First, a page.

The team’s nominator said: “The students have been involved in a wide number of tasks, such as optimising the swab drive-through testing facilities (front-end), planning layout changes’ data management systems and optimising the labs for testing. They have been working with the The Baker Lab and Cancer Research Institute to help maximise capacity for COVID-19 testing. A report identifying the key issues of drive-through testing and a set of recommendations was submitted, and Addenbrooke’s Hospital is implementing these straight away. This has also led to the manufacturing of key medical components for the machines used in the Quantitative PCR (qPCR) tests1. Achievements include identifying opportunities and implementing changes to double the capacity of staff testing.”

Puria Radmard.

Meanwhile, second year Engineering undergraduate Puria Radmard has been announced a winner of the Undergraduate students’ category for his involvement in multiple sustainability projects across the University, including his work on the Cambridge Carbon Map. This is a project involving the local council and various other community partners across Cambridgeshire, which aims to plot the carbon emissions of buildings across the city. 

Puria said: “It feels great to have won this award and I'm glad that I've been able to actively contribute to providing solutions to issues that are closest to me. I'm in an environment where the focus and hard work to do this, is fostered and supported by my colleagues. Going forwards, I’m looking to develop a career in machine learning and applying the cutting-edge technology in the environmental domain.”

Puria’s nominator said: “Puria has been involved in a highly committed way with a number of initiatives and organisations across Cambridge. I first came across him volunteering as part of a group called The Sustainability App, whose main aim was to produce an app giving evidence-based advice on day-to-day sustainability choices to the student population. He has further been involved in the Cambridge Carbon Map and significantly, Puria has also been heavily involved in founding a group called ClimaTalk. It aims to facilitate national and international student conversations about climate change policy in the run up to 2020 United Nations Climate Change Conference, also known as COP26, with the support of Cambridge Zero.”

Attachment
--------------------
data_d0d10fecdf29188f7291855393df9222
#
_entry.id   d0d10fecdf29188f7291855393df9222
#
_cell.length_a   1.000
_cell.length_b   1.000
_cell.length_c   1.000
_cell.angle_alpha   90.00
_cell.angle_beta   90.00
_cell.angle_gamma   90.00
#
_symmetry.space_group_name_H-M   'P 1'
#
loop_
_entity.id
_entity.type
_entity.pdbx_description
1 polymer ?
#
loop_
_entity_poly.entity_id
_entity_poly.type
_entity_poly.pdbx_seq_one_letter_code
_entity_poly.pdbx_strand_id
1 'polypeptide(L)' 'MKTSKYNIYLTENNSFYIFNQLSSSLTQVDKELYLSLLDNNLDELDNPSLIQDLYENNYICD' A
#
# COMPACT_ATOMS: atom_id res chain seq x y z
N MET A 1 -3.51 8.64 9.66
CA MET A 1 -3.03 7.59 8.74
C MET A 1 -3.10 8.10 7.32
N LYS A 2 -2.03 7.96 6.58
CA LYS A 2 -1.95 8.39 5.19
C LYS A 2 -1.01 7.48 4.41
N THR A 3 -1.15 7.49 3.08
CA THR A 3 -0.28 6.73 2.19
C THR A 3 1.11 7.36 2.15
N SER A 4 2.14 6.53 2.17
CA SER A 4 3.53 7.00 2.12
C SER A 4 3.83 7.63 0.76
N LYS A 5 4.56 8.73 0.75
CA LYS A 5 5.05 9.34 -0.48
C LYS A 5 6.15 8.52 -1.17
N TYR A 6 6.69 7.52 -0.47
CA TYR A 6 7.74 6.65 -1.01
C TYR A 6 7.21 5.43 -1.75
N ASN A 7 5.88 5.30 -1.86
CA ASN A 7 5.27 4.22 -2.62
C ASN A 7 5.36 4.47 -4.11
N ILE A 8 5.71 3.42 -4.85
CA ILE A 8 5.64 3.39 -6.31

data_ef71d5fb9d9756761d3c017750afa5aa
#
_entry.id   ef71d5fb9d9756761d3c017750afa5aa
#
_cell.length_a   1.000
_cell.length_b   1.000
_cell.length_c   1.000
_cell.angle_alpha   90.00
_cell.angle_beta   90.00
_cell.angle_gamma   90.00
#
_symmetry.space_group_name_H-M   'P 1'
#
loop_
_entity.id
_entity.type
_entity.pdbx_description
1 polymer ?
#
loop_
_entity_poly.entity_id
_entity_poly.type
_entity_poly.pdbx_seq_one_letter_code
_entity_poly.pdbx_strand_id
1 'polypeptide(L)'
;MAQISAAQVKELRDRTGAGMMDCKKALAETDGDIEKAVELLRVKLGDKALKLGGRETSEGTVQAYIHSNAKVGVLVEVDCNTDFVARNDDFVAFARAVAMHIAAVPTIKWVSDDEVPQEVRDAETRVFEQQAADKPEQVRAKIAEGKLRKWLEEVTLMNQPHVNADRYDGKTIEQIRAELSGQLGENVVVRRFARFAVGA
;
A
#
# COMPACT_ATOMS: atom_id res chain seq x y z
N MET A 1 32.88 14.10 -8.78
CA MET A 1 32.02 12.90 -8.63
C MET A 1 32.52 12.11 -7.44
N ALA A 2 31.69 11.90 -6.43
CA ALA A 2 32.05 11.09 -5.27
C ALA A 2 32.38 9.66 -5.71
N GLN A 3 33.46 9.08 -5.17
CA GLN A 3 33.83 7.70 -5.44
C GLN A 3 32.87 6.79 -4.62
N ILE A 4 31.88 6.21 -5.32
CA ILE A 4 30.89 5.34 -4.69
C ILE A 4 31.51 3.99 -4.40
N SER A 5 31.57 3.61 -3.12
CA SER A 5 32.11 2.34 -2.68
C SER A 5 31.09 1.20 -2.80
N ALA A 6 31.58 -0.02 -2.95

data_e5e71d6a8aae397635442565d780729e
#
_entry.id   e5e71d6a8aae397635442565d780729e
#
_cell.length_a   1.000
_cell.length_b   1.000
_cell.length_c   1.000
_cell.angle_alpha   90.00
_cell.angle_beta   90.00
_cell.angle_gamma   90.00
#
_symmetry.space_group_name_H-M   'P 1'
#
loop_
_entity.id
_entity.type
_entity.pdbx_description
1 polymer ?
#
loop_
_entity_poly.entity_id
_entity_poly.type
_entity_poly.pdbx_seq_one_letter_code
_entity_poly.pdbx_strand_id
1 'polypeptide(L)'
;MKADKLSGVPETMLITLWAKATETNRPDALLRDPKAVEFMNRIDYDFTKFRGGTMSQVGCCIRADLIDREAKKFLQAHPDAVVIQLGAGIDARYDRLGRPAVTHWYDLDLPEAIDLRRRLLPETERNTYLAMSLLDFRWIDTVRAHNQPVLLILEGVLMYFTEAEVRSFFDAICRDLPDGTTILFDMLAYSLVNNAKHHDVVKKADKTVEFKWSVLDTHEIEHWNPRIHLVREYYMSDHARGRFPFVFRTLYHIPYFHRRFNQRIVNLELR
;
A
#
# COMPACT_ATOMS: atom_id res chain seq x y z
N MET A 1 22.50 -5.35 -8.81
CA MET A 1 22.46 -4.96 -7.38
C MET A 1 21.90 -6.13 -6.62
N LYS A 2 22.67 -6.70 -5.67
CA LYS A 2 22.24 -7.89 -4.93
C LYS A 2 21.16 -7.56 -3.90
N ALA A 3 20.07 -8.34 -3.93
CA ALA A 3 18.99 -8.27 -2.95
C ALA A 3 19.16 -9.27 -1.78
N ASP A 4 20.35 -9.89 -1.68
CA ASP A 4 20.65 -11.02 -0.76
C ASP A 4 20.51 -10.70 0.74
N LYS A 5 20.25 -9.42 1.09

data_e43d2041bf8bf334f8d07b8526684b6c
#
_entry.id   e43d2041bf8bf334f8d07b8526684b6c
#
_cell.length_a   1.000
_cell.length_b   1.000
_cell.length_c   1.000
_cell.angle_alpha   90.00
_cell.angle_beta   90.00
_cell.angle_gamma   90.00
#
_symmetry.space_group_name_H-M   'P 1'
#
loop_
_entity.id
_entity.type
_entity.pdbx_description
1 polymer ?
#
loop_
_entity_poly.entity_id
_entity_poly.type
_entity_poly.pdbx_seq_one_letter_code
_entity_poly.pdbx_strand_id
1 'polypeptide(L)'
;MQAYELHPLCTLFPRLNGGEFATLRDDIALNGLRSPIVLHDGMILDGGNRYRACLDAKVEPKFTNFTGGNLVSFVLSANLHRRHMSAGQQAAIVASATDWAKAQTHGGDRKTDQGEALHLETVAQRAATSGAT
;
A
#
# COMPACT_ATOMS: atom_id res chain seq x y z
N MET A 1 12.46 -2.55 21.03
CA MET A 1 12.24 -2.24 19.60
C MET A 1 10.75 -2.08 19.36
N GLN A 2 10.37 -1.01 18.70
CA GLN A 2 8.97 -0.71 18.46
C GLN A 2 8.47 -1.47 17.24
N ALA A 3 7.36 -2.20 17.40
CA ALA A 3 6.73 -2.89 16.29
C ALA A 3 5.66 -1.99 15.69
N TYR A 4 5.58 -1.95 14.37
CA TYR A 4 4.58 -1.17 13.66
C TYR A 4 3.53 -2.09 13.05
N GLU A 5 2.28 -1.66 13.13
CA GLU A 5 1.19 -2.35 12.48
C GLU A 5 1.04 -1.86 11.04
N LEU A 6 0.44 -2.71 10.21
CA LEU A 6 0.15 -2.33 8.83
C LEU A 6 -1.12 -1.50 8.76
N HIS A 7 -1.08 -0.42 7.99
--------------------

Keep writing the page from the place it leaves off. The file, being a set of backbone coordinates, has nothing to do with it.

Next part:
Professor Toope said: “This year we received extraordinary nominations and students showed great talent across all fields of endeavour, grappling with really difficult social issues. They showed creativity, commitment, of course, but also entrepreneurship. Our communities need ideas, they need energy of students, perhaps more than ever before. It really is a difficult time and I think the resilience of our communities is being tested. So it is just marvellous to see the ideas that these students have generated.”

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A technology used for measuring DNA using polymerase chain reaction.​